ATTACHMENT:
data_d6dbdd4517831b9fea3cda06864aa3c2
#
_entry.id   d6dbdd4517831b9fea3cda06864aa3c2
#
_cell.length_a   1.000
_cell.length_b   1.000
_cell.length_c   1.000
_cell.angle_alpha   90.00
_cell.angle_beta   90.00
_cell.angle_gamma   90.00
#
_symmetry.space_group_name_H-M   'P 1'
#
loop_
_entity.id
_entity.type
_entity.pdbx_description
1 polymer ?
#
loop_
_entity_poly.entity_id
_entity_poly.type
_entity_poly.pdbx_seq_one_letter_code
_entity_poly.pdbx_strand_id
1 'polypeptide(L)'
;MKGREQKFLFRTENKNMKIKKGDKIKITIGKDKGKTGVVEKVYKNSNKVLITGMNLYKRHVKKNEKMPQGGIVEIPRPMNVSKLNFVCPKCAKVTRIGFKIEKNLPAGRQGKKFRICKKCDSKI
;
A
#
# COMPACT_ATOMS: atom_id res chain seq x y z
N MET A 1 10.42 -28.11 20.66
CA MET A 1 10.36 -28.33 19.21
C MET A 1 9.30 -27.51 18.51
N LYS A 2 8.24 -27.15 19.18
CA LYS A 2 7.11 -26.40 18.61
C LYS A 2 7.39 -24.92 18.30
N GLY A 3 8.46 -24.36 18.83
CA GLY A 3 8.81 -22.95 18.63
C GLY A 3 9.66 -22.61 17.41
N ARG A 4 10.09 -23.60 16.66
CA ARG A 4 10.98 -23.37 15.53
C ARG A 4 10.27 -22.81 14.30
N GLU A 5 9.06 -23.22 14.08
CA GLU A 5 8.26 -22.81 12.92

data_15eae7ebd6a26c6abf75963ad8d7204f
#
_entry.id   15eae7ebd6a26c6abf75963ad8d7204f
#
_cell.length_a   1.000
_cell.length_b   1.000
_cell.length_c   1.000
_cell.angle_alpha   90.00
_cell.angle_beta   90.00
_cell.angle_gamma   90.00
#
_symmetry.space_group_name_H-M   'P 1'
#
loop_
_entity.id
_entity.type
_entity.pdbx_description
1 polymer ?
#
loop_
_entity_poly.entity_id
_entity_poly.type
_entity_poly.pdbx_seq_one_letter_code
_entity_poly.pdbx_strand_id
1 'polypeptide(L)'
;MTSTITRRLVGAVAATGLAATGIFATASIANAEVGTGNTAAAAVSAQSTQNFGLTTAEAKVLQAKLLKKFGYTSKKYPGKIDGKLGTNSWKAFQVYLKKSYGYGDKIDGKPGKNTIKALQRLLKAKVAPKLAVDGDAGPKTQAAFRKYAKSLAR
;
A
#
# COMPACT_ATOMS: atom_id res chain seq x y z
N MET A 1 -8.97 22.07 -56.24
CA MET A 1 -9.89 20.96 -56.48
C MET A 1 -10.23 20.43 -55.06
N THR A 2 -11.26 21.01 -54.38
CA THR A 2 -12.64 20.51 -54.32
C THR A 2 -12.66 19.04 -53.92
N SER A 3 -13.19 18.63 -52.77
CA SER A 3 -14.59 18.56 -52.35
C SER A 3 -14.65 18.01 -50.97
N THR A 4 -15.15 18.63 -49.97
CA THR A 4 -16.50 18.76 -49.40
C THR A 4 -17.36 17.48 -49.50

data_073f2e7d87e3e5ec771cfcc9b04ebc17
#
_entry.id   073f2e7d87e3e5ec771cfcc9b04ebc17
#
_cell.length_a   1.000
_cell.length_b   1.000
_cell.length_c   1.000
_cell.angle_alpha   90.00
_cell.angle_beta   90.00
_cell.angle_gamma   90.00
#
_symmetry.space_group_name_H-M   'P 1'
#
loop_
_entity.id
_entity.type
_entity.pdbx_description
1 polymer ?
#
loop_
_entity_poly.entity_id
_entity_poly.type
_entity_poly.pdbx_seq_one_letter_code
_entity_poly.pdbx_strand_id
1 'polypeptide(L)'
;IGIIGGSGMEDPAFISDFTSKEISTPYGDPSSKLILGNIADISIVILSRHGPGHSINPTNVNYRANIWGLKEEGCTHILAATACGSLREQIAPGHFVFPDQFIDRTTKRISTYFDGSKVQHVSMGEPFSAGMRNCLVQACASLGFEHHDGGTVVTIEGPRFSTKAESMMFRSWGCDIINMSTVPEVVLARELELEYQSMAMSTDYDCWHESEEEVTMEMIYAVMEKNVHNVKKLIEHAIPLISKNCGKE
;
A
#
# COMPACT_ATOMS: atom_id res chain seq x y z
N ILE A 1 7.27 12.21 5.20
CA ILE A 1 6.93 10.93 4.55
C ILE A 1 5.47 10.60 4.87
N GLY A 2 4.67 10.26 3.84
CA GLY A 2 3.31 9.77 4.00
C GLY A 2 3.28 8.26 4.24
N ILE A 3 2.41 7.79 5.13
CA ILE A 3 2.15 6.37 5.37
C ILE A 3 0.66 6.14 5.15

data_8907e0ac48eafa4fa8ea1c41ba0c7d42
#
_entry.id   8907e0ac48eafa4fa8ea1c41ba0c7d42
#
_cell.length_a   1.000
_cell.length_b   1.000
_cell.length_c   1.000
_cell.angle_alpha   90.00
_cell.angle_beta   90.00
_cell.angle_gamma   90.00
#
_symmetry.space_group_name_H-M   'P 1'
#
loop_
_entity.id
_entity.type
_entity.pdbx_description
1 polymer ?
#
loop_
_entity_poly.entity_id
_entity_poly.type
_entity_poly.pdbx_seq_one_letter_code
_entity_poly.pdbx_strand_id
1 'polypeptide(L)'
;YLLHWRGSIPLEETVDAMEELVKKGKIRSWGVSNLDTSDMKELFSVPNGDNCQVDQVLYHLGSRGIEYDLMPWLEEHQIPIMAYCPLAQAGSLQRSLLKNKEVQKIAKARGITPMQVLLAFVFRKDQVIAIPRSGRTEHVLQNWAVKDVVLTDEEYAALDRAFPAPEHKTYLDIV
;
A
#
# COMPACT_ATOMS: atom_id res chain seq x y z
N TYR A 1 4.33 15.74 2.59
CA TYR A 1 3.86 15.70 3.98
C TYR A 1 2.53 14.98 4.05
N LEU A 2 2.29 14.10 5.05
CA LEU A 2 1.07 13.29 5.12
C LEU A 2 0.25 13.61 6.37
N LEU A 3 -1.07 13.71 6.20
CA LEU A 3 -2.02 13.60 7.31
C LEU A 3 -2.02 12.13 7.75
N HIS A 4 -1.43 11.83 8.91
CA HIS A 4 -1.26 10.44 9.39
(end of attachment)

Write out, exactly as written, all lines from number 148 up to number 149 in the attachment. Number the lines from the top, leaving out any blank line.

_entity_poly.pdbx_seq_one_letter_code
_entity_poly.pdbx_strand_id